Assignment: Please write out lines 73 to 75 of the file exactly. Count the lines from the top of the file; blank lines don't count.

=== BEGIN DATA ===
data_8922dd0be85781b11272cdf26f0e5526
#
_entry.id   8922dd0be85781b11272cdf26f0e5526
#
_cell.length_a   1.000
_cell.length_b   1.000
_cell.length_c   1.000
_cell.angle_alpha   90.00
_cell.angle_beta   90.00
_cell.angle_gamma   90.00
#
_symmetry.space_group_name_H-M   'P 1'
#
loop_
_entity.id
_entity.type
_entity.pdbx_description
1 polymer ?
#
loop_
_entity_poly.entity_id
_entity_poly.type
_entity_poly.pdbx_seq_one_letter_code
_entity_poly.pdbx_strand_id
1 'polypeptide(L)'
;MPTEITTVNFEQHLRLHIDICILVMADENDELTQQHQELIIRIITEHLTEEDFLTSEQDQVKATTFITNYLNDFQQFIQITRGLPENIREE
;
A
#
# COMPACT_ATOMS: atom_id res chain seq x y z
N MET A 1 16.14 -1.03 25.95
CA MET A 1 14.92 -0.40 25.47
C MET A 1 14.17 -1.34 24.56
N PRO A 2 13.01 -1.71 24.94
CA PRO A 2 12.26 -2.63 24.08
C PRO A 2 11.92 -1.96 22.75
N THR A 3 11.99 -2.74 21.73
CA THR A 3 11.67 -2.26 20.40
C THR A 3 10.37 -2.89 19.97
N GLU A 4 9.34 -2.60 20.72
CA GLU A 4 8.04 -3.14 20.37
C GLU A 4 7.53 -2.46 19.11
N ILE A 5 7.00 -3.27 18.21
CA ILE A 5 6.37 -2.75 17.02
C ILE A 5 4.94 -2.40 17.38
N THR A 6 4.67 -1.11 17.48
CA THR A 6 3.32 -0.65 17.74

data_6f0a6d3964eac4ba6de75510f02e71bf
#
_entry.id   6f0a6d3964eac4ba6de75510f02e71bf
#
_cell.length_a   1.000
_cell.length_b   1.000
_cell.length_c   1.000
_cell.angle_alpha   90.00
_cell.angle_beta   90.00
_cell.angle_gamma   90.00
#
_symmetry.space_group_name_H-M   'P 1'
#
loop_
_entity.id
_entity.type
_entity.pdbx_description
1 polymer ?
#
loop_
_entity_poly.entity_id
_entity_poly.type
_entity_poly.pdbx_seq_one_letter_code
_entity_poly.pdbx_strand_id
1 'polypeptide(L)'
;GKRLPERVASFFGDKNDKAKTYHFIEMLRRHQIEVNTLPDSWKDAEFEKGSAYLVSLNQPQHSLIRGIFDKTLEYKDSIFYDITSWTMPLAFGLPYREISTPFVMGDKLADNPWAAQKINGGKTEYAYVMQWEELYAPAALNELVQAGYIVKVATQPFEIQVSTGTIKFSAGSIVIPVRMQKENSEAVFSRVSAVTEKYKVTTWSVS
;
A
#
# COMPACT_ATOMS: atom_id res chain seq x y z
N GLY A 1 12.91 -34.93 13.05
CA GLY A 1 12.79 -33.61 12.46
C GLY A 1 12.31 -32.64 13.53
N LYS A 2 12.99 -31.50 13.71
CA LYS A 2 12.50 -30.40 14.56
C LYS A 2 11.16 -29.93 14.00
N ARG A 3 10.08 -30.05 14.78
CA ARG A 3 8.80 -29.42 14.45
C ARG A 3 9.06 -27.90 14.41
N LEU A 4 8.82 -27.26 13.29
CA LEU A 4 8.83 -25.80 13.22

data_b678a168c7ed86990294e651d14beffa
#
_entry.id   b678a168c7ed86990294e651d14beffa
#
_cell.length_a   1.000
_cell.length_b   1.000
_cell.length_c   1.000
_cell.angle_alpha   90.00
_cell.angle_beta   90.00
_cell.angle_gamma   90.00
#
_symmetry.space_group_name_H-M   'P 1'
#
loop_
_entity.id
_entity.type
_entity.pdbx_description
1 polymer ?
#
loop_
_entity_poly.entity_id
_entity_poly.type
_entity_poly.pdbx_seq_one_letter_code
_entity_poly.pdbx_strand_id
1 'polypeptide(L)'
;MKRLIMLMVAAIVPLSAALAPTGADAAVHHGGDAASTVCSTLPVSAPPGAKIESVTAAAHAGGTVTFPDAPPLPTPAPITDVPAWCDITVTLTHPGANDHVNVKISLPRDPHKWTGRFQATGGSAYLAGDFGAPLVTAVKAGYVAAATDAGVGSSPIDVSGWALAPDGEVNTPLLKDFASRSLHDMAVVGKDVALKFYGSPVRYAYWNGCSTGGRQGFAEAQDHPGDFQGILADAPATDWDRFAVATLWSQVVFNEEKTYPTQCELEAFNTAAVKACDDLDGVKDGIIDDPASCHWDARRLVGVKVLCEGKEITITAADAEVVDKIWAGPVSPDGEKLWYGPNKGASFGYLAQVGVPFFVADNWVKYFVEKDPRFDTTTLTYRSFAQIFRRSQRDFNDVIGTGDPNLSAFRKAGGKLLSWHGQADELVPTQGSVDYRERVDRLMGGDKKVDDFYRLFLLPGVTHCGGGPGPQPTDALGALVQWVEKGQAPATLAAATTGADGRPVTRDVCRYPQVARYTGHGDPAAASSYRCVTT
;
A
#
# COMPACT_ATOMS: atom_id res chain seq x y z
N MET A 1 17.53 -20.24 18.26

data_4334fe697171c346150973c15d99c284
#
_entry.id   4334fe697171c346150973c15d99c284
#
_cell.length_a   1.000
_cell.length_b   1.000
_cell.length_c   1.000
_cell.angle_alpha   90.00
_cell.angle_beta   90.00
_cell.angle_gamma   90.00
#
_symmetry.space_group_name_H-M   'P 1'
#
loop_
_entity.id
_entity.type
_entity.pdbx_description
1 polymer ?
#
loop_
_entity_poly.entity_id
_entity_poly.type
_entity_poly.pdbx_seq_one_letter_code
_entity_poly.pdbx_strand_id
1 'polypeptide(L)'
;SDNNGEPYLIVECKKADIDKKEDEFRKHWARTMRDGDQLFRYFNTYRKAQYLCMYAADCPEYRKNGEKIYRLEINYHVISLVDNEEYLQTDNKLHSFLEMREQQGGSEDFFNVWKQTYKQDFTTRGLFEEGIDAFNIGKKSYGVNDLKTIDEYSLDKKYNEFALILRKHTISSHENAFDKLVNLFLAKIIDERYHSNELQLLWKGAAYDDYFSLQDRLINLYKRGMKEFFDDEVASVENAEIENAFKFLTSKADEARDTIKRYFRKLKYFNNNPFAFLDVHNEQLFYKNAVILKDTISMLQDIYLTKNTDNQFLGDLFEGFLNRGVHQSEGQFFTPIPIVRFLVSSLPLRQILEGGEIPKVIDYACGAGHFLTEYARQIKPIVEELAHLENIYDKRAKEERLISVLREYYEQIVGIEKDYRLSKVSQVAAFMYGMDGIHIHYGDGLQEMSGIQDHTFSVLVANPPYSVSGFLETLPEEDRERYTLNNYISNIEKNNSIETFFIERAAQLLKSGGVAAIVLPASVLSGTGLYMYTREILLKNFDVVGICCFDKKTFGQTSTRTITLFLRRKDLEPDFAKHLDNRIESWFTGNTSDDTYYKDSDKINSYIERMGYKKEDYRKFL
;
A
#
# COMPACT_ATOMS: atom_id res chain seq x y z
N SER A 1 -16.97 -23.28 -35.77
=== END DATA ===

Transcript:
;GKRLPERVASFFGDKNDKAKTYHFIEMLRRHQIEVNTLPDSWKDAEFEKGSAYLVSLNQPQHSLIRGIFDKTLEYKDSIFYDITSWTMPLAFGLPYREISTPFVMGDKLADNPWAAQKINGGKTEYAYVMQWEELYAPAALNELVQAGYIVKVATQPFEIQVSTGTIKFSAGSIVIPVRMQKENSEAVFSRVSAVTEKYKVTTWSVS
;
A